Because I know so little about music, choosing a musical instrument or even how to go about learning to play one, I thought I would start with a used one. On the way back from a dental appointment today, I remembered that an acquaintance was now working at a large antique / used goods centre and that he might be able to advise me.

Here is the marketing bit.

I was totally unprepared for what I saw. I rarely go shopping, I leave that for Sue. When I need something that I have to buy myself, normally horse, farm or business stuff, I find out where to go, go there, pick it up, pay for it and get out of the store as quickly as possible. That is if I cannot buy it on-line.

My contact was not there, Murphy’s law dictated that he should take the day off the same day as my first visit. Regular antique or bargain hunters are probably familiar with the type of  store. It is a large, old building, with 2 floors divided up into booths, the booths are rented out to vendors. Some booths are large others just a few feet of shelving on a wall. Every thing short of live animals and new appliances was displayed. Old radio sets with valves, barbers chairs, gramophones, tools, clothes, furniture, art, books and a few musical instruments.

For someone who hates shops and shopping, I was fascinated, I wandered around for over an hour, I spoke to the business owner, he told me how the business was organised. A combination of renting out booths for a monthly rental with an overriding commission on sales and straight buying and selling. The booth renters do not have to staff the booths. Price tags and codes are attached and payment collected by the owners of the business.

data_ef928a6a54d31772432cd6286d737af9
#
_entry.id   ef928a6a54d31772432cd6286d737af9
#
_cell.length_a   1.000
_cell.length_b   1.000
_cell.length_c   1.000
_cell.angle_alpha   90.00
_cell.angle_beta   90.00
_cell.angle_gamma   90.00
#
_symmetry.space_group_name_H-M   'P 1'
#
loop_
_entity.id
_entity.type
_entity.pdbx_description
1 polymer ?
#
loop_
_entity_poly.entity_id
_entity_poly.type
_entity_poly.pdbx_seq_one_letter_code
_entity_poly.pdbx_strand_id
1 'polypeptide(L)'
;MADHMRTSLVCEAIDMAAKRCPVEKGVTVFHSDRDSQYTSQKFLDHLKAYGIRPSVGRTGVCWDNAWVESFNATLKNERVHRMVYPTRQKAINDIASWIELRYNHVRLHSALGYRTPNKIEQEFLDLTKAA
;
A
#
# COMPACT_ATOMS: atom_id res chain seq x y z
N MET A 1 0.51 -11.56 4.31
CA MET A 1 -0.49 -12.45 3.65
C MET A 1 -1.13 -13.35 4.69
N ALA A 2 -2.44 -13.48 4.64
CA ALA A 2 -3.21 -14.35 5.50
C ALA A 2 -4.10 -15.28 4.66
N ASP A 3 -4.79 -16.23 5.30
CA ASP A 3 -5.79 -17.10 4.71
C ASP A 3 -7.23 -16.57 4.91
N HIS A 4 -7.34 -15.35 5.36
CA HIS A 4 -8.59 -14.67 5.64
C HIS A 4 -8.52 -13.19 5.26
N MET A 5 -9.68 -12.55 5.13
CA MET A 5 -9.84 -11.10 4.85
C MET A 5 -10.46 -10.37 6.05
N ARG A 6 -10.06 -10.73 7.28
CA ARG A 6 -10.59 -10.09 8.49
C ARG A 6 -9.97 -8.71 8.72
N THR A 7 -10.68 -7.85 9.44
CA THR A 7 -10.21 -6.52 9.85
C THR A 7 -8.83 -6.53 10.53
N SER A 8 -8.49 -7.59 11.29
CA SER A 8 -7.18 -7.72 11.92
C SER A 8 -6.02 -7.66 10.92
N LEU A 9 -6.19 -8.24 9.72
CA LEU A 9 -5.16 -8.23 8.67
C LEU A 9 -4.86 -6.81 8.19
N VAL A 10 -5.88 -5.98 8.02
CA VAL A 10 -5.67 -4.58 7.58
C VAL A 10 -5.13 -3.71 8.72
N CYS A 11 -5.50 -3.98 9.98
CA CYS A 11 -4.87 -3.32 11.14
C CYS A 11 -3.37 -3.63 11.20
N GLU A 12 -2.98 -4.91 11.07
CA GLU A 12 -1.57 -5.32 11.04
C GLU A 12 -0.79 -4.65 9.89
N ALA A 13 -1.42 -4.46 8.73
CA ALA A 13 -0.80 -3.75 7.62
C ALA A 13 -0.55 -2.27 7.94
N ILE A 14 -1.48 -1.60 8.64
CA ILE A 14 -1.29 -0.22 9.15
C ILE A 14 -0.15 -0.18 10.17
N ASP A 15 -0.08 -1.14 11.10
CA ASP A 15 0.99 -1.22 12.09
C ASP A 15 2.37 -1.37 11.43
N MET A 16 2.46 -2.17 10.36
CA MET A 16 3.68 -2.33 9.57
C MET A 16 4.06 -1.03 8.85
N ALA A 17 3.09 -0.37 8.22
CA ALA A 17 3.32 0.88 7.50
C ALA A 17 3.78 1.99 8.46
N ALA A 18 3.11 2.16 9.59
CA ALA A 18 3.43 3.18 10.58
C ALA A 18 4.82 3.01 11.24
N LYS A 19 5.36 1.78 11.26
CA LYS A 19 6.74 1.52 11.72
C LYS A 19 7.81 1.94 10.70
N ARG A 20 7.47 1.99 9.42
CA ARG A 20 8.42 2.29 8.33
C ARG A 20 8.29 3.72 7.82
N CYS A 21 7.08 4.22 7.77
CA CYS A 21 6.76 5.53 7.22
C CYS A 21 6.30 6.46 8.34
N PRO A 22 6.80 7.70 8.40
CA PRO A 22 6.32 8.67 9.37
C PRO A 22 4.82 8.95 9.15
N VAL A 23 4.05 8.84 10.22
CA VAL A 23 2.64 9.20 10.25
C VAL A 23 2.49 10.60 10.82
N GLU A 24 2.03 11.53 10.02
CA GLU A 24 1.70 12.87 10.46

I had always though of the antique business as a few high-end retail outlets in big cities, many quaint, folksy little shops in small towns and villages on tourist routes with a few antique fairs and the odd collectors item turning up at garage sales.

This idea of renting out booths in a big building, gives small operators a prime retail showcase without the overhead of renting a shop or employing staff. It also gives them exposure to a flock of buyers drawn to the huge range of goods on offer. The business owner scores by getting a rental income for a big share of his floor space, a commission on all sales and more customers.

It also reminded me that I probably have hundreds or even thousands of dollars worth of value in the old tools, cans, bits of harness, old window frames and barn hardware lying around in the basement of this old farmhouse and its derelict barns.

What lessons can we draw from this for Internet Marketing? It has certainly made me think of a few possibilities. Looking at joint ventures a little differently for a start. A reminder to keep looking at other businesses because they all have lessons for us.

Here’s my innovative bit. The first audio on this blog. I will be recording a series of podcasts so this is a trial run. It has been on my to do list for a while, after listening to Pete Williams who I mentioned in my last post I decided to take action. This one is about accents and was triggered by an ad I saw today.

Click the link below to listen.



What do you think? Should people  disguise their accents? Or make the most of them and enjoy sounding exotic?

What do you think of audio messages in a blog post or stand alone podcasts?

Wishing you success.


Peter Wright



p.s. I didn’t buy a musical instrument today.